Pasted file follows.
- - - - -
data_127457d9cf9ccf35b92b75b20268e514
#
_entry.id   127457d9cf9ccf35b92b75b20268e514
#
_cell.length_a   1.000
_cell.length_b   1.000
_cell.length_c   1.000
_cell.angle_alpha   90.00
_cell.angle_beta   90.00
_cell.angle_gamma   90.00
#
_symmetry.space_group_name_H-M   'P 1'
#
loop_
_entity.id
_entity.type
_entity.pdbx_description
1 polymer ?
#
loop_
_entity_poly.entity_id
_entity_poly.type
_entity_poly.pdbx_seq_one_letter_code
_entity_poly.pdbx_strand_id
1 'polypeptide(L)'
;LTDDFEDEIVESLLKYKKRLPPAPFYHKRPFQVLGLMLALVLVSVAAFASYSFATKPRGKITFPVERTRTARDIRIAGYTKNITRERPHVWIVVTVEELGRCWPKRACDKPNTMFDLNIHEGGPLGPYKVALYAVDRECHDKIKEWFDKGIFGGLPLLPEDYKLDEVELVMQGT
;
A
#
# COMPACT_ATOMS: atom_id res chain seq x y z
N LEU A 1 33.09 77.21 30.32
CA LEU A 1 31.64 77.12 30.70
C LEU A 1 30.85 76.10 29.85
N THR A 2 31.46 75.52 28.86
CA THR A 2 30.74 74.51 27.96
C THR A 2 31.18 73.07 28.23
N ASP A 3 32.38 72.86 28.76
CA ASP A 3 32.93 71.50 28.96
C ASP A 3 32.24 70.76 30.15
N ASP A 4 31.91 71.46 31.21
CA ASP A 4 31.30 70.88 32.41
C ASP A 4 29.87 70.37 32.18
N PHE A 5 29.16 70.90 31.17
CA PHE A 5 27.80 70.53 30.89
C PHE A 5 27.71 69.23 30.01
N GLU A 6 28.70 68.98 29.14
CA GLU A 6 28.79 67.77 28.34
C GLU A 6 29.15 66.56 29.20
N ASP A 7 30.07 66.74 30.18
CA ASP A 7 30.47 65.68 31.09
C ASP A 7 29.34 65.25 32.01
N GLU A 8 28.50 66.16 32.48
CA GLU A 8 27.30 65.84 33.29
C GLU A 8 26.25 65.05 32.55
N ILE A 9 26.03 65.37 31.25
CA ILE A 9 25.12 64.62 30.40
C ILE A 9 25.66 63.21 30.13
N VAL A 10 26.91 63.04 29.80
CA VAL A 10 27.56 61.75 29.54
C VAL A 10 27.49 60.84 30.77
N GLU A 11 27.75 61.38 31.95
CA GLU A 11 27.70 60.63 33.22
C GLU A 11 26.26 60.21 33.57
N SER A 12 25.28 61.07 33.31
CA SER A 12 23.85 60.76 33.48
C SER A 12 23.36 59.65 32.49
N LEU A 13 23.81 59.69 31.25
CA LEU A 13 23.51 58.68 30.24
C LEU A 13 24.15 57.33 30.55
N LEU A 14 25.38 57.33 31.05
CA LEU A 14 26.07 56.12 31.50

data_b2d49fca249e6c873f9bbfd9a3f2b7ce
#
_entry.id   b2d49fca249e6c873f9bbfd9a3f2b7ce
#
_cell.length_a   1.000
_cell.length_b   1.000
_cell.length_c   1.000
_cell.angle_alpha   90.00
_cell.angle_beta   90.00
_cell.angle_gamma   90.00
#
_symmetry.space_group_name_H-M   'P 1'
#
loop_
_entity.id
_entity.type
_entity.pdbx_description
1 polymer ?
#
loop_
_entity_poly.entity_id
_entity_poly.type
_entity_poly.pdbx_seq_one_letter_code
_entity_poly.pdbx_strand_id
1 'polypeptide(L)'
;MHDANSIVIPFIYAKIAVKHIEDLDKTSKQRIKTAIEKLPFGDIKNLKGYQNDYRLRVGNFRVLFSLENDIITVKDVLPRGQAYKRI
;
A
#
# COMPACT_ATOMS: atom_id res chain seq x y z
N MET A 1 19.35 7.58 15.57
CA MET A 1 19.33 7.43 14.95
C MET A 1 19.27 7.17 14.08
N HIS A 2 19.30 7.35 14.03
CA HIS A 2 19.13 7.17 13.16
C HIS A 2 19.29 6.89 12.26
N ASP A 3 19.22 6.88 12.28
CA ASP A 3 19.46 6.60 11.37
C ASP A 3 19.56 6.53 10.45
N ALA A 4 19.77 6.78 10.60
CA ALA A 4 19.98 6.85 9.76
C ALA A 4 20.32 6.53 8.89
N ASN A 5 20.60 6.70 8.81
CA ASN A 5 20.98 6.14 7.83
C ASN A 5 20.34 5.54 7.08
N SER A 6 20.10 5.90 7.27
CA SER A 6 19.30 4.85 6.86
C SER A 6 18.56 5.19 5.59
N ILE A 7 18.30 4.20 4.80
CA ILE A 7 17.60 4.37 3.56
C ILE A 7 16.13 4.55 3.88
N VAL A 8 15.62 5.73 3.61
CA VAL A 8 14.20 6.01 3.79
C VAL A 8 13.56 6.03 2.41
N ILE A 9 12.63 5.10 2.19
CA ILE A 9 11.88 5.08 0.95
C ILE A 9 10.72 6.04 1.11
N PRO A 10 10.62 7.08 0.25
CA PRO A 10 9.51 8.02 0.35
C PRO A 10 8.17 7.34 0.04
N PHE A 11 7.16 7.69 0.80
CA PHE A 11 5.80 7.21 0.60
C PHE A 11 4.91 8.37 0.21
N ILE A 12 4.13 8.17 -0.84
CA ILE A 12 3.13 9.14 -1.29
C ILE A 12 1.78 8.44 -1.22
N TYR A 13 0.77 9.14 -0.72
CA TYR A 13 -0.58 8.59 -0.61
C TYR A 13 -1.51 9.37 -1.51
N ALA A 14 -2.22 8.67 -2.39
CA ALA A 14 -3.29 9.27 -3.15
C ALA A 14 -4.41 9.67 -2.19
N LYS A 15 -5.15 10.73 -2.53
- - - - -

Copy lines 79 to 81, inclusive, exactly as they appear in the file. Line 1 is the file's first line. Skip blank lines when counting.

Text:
_cell.angle_alpha   90.00
_cell.angle_beta   90.00
_cell.angle_gamma   90.00